• Virtual reality—the highly detailed HD virtual environments made possible by GANs are useful for simulations and gaming. 
  • Unstructured data search—when used with an unstructured data repository, a GAN can identify similar images based on compressed representations.
  • Predictive imagery—GANs can be used to simulate aging in images of people.
  • Text-based image generation—GANs can create new images based on the descriptions in a text. It is possible to train a GAN by labeling GAN-generated images using a supervised learning algorithm. The GAN can then use manually produced text to generate images that match the descriptions.

What is a Conditional GAN?

A Conditional Generative Adversarial Network (cGAN) is a type of GAN that generates images or other artifacts with conditional settings applied. Both the generator and the discriminator are conditioned on the same auxiliary information, such as class labels or input data. 

A successful cGAN model can use this contextual information to learn multimodal mappings. For example, you can condition a cGAN model on a segmentation mask, to generate realistic images that match that mask.

The cGAN architecture has two advantages over traditional GAN. First, it converges faster, because it doesn’t start from a completely random distribution. Second, it makes it possible to control the output of the generator by providing a label for the images that the model is expected to generate. 

A simple example of cGAN is a GAN model that generates handwritten letters. In a traditional GAN, there is no control over which specific letter the model will generate. However, in a cGAN, you can add an input layer with one-hot encoded image labels, or a feature vector derived from the specific letters the model needs to generate. This guides the model to generate those specific letters.


What is GAN Inversion?

The objective of GAN inversion is to retrieve a latent vector for a given image to ensure that it produces a near-real image when processed by the generator. Using this latent vector, it is possible to manipulate existing input images rather than randomly generated ones.This means the model is not restricted to using GAN-generated images retained from random samples and image generation.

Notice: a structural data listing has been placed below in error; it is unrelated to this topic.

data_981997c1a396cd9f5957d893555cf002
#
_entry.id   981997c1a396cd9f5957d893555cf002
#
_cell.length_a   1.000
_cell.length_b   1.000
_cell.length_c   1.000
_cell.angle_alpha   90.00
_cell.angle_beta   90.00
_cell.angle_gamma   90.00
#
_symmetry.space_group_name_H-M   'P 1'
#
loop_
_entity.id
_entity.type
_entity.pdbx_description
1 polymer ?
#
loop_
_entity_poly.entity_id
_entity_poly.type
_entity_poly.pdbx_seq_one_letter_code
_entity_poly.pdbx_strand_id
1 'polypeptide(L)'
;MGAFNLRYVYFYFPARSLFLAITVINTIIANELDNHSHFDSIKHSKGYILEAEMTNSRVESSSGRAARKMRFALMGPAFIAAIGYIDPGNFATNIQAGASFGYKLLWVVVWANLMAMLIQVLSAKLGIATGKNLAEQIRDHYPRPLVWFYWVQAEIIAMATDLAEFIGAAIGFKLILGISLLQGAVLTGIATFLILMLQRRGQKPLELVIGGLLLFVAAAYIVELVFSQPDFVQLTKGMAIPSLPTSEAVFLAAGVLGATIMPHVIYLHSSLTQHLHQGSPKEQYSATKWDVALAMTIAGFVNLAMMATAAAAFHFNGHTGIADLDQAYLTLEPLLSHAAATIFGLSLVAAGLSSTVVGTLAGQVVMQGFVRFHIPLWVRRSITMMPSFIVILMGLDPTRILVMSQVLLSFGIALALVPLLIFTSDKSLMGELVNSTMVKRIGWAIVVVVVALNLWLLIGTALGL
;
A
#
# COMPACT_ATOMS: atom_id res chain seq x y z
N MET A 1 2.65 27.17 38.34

The following formula describes the inversion problem:

In this context, z refers to the latent vector, while G refers to a generator. The metric used to describe the distance within the image (at the pixel level) is l – for instance, perceptual loss, l1, and l2

Image Editing with GAN

Early GAN architectures did not provide much control over the GAN outputs. There are several approaches that allow GAN users to “edit” or modify the images created by a GAN model. Let’s briefly review three prominent attempts at achieving GAN image editing.


One innovative semantic editing system, EditGAN, allows users to edit images with high precision. For example, users can sketch segmentation masks for objects in an image, and EditGAN will modify the masks for more detailed segmentation. It builds on the GAN framework that simultaneously models images and semantic segmentation based on minimal examples of segmentation labels. These capabilities make it a highly scalable editing tool. 

EditGAN can embed images into the latent GAN space to conditionally optimize latent code based on the user’s segmentation edits, thus modifying the images. The latent space contains editing vectors for amortizing optimization and implementing the edits. This framework lets users learn a set of editing vectors and apply them directly to other images at an interactive rate. 

EditGAN uses a high degree of freedom and detail to transform images and preserve their quality. It also supports combining different edits to enable realistic editing beyond the initial training data.

Image Source: NVIDIA Toronto AI Lab

Read the paper


GANSpace aims to allow more control over GAN models, by browsing through concepts that GAN networks have learned. It uses Principal Component Analysis (PCA) to understand the latent space for StyleGAN, and the feature space for BigGAN, a model that trains a GAN to generate high resolution, high fidelity images using class-conditional images.